RECENTLY ON TOL:
- A tumblr site dedicated to the people and places that make up Oregon and Southwest Washington.
- Send me an email if there is activity in this thread.
Those Hand-Hewn Tubs
Now imagine his reaction when, after the program, another guest, Michael Rysavy, told Daniel all the old wooden tubs, including the ones he and Friends of Bagby made, are being removed.
It crushed Daniel. "No. Don't make me sick," he said in OPB's green room, as they gathered up the coats and photo albums they'd brought along.
Rysavy said three tubs built in the 1920s were already gone. He said the rest are expected to go, including Daniel's, and the wooden flumes — open pipes — that bring hot water from the springs to the tubs are being replaced by plastic and galvanized steel.
Correct, and for good reason, says the Forest Service. Kathleen Walker, the Westside Recreation Manager for Mt. Hood, says the tubs are rotting, the decks below were rotting because the tubs drained right onto the structure supports, and the flume feeding the lower tub was leaking and overflowing. The Forest Service is replacing the hand-hewn cedar tubs with Japanese-style Ofuro tubs from a Canadian company.
Here are "before" and "after" photos, courtesy of the Forest Service.
Here is the Forest Service caption to describe this old tub: These cedar log tubs are nice and long, but they crack badly (see X on end), which causes leaks. They are difficult to plumb with plugs and drains (see wooden plug at upper end) due to their irregular shape.
Again, the Forest Service's description of the new tubs: These tubs can be plumbed with a supply line and a standard drain line. We hope these are a sustainable replacement for the cedar log tubs. We will be monitoring their performance. Another option considered were 6 foot cast iron claw foot tubs.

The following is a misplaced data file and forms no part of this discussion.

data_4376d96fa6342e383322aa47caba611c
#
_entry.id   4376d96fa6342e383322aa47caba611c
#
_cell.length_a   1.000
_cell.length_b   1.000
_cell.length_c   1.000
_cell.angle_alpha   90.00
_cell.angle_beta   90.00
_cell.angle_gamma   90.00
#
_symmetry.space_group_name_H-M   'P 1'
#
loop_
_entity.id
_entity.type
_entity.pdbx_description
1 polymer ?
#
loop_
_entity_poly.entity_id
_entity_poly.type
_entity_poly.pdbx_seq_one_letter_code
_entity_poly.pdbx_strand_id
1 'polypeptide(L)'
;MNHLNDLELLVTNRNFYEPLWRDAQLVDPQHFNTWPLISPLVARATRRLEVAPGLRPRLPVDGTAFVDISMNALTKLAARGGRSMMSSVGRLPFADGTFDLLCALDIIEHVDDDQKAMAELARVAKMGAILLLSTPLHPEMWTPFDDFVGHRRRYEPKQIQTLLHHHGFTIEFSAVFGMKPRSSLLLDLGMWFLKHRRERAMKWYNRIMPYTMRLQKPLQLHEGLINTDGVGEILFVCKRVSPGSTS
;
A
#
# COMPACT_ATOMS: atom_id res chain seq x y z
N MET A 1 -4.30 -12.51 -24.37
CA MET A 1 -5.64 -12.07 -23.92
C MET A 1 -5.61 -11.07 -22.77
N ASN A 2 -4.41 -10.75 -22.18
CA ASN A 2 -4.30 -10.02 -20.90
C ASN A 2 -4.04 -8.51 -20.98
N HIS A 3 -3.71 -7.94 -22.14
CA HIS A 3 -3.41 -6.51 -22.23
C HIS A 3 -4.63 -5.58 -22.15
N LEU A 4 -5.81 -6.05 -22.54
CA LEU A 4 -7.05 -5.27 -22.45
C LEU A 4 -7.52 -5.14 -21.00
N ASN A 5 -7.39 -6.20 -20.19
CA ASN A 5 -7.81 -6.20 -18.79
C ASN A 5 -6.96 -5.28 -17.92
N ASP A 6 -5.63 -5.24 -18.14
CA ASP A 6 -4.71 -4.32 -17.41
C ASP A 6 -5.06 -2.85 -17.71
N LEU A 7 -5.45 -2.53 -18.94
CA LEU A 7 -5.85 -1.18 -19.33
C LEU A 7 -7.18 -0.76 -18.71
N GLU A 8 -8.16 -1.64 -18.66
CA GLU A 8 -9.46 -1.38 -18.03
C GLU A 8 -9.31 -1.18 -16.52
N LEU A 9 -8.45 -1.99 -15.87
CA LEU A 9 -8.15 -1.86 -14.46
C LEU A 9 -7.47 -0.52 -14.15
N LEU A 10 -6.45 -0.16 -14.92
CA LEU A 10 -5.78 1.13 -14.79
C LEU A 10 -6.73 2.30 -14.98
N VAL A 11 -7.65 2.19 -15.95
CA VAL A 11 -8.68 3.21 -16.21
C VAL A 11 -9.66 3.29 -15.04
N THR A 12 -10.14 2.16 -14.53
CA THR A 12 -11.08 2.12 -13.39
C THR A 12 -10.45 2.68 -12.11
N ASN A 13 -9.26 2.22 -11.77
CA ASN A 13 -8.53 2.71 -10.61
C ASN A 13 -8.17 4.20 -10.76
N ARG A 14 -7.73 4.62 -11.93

Lots more pictures, including of new toilets, here (pdf).
Walker says the timing of the complete revamp depends on money.
Before that happens, Mt. Hood officials may well seek some kind of public input about the changes at Bagby. Malcolm Hamilton, the forest Recreation Manager (and a guest on the program) told me on the phone afterward it's "more likely than not" now, although the setting may be an open house rather than something more formal. (UPDATE - They will hold an open house. See below.) He also said the Forest Service IS in a position to consider a partnership with a non-profit, probably along with a for-profit company. He cited the Arts Cabins as one example of a successful Forest Service partnership with a non-profit. Teacup Lake also comes to mind.
Meanwhile, the Forest Service may soon need to change the description of Bagby on its website.
These natural hot springs are located among towering firs adjacent to a secluded tributary of the Clackamas River, forty miles south east of Estacada, Oregon. The springs are accessible by trail. They offer a unique recreation experience. No chrome fixtures here! Hand-hewn tubs and cedar plumbing are typical of the primitive facilities.
Update 12/09/10: This just in from the Forest Service:
We will be hosting an open house in early to mid January to more directly engage concerned citizens in a conversation about Bagby. The open house will be at the Mt. Hood National Forest Headquarters office in Sandy, late afternoon and evening (probably 4:00 PM to 7:00 PM). Date to be announced.
Comments are now closed.